The old (and not especially accurate) joke about Stephen Crabb is that he would never reach the top of politics because he was forever making sideways moves. But in the space of a few months, the Preseli Pembrokeshire MP has gone from Wales Secretary to Work and Pensions Secretary to potential Prime Minister with impressive speed.
His pitch for the Conservative leadership is straightforward: the EU referendum represented a revolt by people who feel left behind by politics and the political establishment. It will take somebody who, like so many of those who voted Leave, understands what it is to start life with few advantages to bring the country back together again.
The text of his speech on Wednesday made a great virtue of his claim to working-class hero status: “I had a fabulous education at a really good comprehensive school across the road from the council house where I lived; I had an amazing role model in a mother who overcame massive difficulties and worked incredibly hard for us; she took us to the public library every Saturday where I soaked up books and learning; I worked every day from the age of 12 – starting at the local corner shop, graduating to the Tesco shop floor, and paid my way through university working on building sites in various parts of the country.”
If we ignore for a moment the spectacle of a minister praising the vital work of public libraries after his a government that has shut 343 of them since 2010, it is clear what Mr Crabb is doing here.
Imagine if David Cameron had told his equivalent origin story: “Well, I had a fabulous education at the most exclusive public school in the country, from which I would occasionally return to the home of my wealthy stockbroker father, did a gap-year job with a big firm in Hong Kong, went to Oxford and then joined a social club, the uniform for which costs £3,500, and the point of which largely consists in drinking to excess and behaving appallingly.”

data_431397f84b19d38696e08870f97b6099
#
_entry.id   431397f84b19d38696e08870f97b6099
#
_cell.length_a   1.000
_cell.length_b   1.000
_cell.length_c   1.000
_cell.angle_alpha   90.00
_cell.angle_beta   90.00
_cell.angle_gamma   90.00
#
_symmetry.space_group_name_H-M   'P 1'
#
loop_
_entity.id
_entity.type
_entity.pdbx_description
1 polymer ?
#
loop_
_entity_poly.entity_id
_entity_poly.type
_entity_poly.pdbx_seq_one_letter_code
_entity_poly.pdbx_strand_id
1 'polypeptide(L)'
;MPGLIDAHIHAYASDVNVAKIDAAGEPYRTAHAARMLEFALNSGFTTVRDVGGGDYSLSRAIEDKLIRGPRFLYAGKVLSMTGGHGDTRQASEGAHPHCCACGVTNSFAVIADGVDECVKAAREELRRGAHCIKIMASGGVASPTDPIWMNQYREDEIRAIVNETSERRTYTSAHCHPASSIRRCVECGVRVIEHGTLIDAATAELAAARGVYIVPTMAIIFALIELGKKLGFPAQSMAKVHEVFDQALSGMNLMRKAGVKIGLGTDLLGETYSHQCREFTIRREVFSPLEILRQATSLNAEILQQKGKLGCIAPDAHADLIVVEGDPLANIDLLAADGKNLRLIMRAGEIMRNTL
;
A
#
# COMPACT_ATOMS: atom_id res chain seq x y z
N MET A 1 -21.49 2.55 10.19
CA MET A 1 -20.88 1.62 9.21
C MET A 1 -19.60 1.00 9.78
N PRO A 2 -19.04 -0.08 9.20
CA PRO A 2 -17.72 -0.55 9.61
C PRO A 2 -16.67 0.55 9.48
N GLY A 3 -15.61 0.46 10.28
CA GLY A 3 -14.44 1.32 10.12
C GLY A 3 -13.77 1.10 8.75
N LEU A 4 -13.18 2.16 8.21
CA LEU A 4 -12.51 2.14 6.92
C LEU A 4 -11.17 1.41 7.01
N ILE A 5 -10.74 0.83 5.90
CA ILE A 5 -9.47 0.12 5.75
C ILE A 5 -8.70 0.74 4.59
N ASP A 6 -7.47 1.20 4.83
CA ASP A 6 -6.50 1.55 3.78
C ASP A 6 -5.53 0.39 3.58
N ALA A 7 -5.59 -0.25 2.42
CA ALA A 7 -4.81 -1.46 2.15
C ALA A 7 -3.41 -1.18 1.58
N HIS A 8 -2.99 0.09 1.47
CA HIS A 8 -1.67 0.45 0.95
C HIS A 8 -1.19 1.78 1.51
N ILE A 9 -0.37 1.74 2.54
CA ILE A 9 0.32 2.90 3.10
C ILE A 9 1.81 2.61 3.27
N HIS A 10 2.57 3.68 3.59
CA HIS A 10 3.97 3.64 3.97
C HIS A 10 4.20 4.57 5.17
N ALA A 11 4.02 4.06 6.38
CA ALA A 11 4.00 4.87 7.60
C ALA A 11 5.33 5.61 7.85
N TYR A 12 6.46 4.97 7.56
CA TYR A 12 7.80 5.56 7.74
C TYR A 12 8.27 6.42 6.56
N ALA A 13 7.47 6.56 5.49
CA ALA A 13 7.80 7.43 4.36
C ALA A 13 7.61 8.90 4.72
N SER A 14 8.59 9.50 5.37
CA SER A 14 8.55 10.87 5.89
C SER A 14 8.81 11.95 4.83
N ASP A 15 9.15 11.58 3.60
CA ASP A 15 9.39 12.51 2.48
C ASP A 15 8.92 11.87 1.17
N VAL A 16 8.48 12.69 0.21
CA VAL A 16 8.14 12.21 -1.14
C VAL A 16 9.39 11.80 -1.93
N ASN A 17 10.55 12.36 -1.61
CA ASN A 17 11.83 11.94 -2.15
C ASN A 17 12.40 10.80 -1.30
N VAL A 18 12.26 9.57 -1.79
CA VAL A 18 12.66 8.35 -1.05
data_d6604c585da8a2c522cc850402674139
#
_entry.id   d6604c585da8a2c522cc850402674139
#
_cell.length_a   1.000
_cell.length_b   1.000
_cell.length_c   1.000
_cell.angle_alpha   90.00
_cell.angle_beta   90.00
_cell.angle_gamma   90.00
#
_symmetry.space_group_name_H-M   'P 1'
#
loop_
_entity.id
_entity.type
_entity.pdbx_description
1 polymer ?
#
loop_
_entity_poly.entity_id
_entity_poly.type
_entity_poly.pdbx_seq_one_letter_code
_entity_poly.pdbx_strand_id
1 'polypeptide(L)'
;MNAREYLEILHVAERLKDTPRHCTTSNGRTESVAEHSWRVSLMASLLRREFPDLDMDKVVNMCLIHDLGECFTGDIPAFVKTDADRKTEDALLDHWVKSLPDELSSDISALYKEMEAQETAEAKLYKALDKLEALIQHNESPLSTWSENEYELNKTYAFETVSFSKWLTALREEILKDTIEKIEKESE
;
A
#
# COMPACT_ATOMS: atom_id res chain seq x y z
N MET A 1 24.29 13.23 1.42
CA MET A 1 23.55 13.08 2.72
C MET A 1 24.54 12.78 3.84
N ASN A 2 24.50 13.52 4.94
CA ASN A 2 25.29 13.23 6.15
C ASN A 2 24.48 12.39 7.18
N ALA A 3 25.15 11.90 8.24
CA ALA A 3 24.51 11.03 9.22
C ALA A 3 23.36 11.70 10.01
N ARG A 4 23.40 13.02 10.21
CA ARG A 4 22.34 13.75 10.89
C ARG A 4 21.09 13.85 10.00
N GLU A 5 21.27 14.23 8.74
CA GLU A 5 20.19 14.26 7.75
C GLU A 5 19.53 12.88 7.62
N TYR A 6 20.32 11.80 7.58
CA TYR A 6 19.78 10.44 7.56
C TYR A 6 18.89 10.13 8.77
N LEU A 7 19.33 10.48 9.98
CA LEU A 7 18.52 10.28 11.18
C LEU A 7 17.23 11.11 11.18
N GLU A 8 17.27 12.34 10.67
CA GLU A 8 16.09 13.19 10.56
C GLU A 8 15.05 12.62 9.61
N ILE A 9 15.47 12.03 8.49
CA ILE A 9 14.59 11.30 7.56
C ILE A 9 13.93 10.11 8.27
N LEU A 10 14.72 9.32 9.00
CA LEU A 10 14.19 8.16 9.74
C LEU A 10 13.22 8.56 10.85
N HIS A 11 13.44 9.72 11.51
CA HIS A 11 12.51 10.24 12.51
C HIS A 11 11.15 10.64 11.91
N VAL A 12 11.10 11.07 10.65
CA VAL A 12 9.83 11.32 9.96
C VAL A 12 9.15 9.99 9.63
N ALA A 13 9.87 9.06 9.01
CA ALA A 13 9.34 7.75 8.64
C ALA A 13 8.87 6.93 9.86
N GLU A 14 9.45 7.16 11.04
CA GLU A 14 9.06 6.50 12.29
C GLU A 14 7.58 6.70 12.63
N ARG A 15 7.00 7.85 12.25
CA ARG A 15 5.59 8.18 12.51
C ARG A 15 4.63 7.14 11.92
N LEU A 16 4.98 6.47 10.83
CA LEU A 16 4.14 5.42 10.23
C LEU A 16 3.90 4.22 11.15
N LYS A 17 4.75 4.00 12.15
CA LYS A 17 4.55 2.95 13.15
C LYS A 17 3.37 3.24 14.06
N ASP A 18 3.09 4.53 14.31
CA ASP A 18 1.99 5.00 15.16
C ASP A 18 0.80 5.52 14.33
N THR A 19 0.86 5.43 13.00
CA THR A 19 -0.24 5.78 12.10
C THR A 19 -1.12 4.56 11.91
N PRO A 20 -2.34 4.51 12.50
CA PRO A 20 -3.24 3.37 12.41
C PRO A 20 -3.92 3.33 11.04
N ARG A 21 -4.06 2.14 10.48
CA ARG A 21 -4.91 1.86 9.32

While David Cameron won the largest number of seats in two elections, he has never won an election overwhelmingly or convincingly. Fairly or not, his claim to be a One Nation reforming Tory, was always harmed by his backstory. He dragged it behind like a ball and chain, and for a significant swathe of the electorate, it made the Conservatives unpalatable.
Stephen Crabb comes with no such baggage. John Major won an election in 1992 with a campaign that made a great virtue of his own working-class roots. One poster proclaimed: “What does the Conservative Party offer a working class kid from Brixton? They made him Prime Minister.” Crabb could reproduce the same message, swapping Brixton for West Wales.
It is important for the Tory party to be able to do this – in a stroke it blunts all Labour attacks about privilege and protection of the rich.
Crabb’s manifesto for the EU negotiation also owes something to his unique blue-collar pitch: he says that controlling immigration, the key concern of many of those who voted Leave, would be “red line” for him. He will present himself as someone who ‘gets’ people’s legitimate concerns about job security. Whether he can truly claim to be a progressive candidate will depend on whether he also puts his message across in a way that doesn’t inflame community tensions.
At the moment, Crabb is the outsider in the Tory leadership race, way behind Boris Johnson and Theresa May. But the party has form in not going for the obvious candidate, and the support of heavyweights such as Sajid Javid and the Attorney General Jeremy Wright counts for something.
If he plays to his strengths, he could be in with a chance.
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